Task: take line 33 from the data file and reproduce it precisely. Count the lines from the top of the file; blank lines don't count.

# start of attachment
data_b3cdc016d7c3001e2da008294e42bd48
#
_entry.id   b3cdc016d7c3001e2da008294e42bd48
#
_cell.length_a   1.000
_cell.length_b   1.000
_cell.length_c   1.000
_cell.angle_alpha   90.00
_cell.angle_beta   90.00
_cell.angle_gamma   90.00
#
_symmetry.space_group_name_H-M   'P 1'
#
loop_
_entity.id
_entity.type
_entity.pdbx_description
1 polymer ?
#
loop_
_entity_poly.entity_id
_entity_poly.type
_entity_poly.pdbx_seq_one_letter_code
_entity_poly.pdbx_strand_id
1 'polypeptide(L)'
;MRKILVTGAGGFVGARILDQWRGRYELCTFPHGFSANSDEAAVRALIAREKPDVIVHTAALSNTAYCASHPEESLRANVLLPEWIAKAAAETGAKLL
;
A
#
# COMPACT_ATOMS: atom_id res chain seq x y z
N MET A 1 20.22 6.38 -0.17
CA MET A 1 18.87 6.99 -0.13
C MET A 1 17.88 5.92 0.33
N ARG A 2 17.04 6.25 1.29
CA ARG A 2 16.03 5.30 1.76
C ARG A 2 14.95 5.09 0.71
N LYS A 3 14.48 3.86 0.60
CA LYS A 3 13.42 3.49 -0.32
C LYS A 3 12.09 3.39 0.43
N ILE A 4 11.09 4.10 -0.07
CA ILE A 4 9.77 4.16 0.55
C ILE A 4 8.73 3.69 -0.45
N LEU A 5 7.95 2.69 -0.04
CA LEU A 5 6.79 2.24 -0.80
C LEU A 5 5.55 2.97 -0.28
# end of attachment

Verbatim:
C MET A 1 17.88 5.92 0.33